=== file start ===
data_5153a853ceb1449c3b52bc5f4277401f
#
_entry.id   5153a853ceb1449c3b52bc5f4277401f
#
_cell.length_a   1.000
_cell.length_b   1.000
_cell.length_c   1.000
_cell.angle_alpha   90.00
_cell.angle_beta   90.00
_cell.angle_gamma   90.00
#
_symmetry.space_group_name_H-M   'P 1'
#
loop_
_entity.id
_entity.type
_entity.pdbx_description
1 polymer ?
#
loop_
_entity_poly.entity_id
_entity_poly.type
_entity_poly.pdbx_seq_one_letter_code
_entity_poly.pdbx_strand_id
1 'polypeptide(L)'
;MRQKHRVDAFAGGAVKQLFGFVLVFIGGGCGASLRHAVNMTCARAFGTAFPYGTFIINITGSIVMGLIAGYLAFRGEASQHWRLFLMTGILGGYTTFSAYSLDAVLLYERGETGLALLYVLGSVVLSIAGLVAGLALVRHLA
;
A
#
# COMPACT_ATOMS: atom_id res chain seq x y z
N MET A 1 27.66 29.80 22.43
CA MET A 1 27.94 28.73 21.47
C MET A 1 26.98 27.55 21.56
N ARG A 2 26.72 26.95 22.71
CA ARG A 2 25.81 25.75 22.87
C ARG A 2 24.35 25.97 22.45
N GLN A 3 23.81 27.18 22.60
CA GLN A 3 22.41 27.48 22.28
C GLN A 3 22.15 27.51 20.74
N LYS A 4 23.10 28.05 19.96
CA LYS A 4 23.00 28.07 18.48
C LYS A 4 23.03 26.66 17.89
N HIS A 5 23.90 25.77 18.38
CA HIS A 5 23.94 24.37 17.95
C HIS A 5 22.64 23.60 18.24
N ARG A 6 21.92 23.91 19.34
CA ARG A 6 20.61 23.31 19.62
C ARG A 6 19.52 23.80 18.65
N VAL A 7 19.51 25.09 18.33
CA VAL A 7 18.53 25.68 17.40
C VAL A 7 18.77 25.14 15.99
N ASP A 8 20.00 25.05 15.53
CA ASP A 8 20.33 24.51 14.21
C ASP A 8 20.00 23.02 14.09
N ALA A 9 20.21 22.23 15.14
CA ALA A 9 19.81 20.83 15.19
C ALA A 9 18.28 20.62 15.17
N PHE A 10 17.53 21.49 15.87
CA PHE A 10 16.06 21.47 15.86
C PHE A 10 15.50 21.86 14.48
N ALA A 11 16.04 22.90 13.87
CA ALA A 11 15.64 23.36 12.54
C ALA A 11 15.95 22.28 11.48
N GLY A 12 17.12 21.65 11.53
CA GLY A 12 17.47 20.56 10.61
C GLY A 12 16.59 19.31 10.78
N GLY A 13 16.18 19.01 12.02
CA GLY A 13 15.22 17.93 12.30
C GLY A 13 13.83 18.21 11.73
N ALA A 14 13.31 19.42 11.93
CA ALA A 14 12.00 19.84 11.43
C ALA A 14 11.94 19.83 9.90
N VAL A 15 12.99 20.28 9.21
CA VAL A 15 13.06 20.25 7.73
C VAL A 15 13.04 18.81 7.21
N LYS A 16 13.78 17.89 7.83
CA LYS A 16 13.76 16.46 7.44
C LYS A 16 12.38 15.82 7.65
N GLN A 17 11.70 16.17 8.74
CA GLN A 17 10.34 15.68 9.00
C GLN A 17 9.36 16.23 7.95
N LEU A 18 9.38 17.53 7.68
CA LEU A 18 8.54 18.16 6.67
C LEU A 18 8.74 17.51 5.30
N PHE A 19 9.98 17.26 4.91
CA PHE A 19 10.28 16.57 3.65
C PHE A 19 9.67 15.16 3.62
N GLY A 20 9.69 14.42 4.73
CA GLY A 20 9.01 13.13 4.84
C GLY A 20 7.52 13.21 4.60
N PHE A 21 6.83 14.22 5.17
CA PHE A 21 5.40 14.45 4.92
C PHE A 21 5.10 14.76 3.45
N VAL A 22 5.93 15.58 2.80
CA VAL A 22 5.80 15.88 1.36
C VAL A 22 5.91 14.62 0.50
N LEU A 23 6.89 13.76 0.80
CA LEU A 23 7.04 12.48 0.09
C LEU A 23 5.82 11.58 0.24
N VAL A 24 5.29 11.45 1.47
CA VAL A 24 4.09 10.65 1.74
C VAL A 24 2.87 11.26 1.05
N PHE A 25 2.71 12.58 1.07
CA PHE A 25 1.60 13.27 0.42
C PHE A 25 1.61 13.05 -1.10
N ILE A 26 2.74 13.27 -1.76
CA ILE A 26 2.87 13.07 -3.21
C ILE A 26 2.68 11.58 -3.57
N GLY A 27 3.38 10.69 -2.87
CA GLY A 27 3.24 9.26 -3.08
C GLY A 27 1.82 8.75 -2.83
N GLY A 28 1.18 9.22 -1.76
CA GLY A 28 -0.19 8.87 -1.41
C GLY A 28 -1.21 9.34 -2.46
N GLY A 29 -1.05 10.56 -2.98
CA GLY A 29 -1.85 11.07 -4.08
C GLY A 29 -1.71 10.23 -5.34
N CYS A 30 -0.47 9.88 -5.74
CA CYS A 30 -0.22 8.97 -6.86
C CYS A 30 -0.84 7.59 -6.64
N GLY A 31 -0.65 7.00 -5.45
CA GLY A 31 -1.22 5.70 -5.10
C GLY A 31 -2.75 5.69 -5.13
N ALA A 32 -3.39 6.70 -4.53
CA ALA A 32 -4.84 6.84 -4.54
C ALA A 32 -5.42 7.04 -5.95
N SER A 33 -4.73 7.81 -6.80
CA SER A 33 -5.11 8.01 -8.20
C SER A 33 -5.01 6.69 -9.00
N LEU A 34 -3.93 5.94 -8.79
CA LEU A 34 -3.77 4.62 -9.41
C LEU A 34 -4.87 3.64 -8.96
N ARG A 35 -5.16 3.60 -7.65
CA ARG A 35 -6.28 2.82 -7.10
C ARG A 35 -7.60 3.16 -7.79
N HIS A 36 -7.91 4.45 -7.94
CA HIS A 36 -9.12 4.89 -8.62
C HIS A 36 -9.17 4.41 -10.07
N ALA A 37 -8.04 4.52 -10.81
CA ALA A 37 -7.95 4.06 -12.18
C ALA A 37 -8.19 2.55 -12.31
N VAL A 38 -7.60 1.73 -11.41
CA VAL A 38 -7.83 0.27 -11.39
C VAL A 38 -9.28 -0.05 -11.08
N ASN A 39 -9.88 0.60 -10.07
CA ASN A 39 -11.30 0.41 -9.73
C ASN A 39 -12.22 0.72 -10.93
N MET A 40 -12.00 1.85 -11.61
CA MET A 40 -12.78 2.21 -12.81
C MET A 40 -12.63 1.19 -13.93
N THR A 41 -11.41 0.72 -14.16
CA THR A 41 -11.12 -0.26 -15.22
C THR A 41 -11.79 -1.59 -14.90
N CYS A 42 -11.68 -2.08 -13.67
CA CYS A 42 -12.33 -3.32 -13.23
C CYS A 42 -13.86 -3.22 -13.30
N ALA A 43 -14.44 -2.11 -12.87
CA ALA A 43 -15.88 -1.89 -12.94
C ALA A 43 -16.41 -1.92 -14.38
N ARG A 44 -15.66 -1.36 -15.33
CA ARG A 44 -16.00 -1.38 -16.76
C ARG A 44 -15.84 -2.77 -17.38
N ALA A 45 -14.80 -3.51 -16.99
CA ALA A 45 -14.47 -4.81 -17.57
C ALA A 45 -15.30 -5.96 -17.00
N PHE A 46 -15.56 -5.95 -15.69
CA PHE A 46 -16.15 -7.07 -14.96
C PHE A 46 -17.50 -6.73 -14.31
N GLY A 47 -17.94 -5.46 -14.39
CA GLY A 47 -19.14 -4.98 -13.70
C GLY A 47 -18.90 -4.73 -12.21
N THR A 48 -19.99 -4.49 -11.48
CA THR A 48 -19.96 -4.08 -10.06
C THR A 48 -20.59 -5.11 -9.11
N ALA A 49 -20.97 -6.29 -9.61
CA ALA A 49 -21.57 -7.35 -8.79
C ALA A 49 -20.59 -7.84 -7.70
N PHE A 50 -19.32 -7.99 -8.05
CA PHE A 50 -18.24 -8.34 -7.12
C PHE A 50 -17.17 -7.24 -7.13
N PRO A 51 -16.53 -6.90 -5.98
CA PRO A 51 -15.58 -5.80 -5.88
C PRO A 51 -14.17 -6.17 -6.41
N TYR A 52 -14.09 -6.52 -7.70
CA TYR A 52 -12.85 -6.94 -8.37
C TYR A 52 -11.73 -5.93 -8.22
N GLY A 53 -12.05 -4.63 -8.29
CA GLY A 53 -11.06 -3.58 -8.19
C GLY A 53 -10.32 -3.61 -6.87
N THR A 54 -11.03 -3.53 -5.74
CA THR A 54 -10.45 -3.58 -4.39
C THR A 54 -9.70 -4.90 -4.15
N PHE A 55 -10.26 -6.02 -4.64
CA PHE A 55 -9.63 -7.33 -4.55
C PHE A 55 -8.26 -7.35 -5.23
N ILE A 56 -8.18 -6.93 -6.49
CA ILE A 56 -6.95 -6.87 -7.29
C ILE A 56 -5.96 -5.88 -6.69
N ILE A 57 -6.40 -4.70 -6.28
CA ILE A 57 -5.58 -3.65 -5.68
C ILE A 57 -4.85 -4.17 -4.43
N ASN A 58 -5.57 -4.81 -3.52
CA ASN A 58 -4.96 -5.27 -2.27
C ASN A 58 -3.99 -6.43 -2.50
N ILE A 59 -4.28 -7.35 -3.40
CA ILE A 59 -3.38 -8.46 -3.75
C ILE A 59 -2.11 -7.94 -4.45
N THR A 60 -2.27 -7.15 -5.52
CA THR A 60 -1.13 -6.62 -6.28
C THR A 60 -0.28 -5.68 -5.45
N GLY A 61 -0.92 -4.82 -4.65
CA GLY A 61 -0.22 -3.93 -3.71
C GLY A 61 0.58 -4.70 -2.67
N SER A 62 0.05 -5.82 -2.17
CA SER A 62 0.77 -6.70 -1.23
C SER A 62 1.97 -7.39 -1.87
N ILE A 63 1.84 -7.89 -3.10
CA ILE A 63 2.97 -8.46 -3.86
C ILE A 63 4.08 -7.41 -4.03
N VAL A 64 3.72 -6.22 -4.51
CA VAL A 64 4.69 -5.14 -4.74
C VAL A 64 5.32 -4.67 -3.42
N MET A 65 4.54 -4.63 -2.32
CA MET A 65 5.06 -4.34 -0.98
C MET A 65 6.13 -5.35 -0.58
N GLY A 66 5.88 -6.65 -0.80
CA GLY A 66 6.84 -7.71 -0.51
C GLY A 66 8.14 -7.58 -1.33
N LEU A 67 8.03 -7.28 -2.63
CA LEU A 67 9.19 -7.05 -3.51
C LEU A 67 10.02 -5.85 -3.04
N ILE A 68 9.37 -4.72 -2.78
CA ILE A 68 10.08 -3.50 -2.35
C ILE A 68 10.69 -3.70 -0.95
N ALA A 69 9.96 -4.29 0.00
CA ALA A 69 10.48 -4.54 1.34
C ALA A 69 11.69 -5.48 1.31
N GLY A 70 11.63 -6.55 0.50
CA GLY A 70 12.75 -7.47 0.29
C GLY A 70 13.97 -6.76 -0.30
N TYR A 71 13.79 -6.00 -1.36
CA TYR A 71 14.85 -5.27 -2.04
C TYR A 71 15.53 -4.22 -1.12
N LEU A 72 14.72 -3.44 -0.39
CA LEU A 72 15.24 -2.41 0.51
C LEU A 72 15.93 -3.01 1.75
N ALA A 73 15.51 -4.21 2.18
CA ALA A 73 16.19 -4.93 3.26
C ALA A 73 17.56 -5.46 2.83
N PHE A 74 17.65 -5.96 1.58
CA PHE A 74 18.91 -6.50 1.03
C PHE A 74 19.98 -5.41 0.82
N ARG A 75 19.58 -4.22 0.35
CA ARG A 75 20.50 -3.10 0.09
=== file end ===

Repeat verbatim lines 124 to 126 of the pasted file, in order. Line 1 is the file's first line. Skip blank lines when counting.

N ALA A 32 -3.39 6.70 -4.53
CA ALA A 32 -4.84 6.84 -4.54
C ALA A 32 -5.42 7.04 -5.95